• Computer chips and other solid-state devices rely on carefully controlled distributions of electrons and holes in semiconductor materials. • Production of ions by ionizing radiation can cause catastrophic failure of electronic devices. • The single event effect results when a single ionizing particle can produce large numbers of ions. • Electronics in satellites are packaged in “hardened” materials to protect against cosmic rays.
56 Methods of Detecting Radiation • To assess radiation doses, the type and amount of radiation must be measured. • The first measurements used a zinc sulfide phosphor, which produced tiny flashes of light when struck by radiation and the light flashes were counted manually. • A scintillation counter uses a fluorescent screen to detect radiation, but the resulting photon strikes a phosphor that releases an electron instead of light flashes. • A photomultiplier tube amplifies the electronic signal, producing a current pulse registered electronically.
57 Methods of Detecting Radiation • In a Geiger-Mueller tube, radiation passes through a thin window into a gas-filled tube, producing ions in the gas. The resulting ions are attracted to oppositely charged electrodes, producing a pulse of electric current.
58 Methods of Detecting Radiation • A film-badge dosimeter monitors the radiation exposure for people who work with radioactive isotopes. • Radiation darkens photographic plates. • The darkened badge and a record of exposure provides a warning mechanism if safety levels are exceeded. • All measurement methods must take background radiation into account when making measurements. • Cosmic rays and natural radioactive isotopes in soil, air, and water are sources of background radiation. • Background radiation must be subtracted from measurements of radioactive sources.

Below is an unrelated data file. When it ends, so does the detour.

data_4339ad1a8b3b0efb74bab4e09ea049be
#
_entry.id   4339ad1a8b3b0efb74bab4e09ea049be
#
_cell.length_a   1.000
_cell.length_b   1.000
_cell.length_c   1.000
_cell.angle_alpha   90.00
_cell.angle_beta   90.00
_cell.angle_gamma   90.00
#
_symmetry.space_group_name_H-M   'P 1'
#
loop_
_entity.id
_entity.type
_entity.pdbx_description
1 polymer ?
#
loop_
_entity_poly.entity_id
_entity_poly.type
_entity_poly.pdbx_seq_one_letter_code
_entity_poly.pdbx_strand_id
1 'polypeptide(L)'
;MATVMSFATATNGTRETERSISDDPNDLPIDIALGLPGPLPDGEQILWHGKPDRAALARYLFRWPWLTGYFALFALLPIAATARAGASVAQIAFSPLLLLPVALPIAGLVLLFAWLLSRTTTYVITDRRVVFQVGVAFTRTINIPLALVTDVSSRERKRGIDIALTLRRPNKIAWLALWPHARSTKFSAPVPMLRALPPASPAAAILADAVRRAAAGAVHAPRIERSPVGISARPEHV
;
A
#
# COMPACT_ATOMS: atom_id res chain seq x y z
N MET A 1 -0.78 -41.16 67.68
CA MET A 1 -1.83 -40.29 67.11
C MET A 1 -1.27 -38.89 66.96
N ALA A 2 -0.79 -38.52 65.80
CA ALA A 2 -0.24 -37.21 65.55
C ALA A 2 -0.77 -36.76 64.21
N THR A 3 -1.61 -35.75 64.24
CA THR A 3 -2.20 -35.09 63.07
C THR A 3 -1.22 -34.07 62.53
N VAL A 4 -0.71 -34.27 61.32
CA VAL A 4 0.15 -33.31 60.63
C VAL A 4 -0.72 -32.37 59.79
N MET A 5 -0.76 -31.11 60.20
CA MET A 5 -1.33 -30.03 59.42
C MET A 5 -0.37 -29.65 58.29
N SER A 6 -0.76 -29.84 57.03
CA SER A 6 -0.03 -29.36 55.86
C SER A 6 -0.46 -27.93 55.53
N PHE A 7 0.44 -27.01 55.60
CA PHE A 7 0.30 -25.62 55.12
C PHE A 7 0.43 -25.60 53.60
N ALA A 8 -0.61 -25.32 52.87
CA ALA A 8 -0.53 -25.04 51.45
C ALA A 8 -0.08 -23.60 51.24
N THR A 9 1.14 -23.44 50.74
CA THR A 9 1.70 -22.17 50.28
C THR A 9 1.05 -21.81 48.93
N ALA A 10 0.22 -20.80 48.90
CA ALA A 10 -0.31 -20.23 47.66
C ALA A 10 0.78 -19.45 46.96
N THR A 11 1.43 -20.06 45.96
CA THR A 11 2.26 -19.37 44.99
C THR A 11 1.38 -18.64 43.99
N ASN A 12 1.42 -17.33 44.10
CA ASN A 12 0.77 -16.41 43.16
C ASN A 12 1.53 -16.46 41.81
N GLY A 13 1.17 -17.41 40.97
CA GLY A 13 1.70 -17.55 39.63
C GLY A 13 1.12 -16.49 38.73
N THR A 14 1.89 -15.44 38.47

59 Measuring Radiation Dose • The interplay between ionizing power and penetrating power results in a number of different ways to express radiation dose. • The quality factor , Q , is used to calculate the equivalent dose and is also known as the relative biological effectiveness ( RBE ). • The value of Q varies from a value of one for high-energy photons to about 20 for alpha particles. • Various scales of exposure and dose
60 Modern Medical Imaging Methods • Modern imaging methods include the use of radioisotopes to obtain images of specific organs and elaborate techniques such as positron emission tomography ( PET ). • During an X-ray, X-ray radiation passes through the body and a photographic image is produced based on the amount of radiation absorbed. • Bone absorbs X-rays more strongly than organs or other tissues, and is an excellent orthopedic diagnostic tool.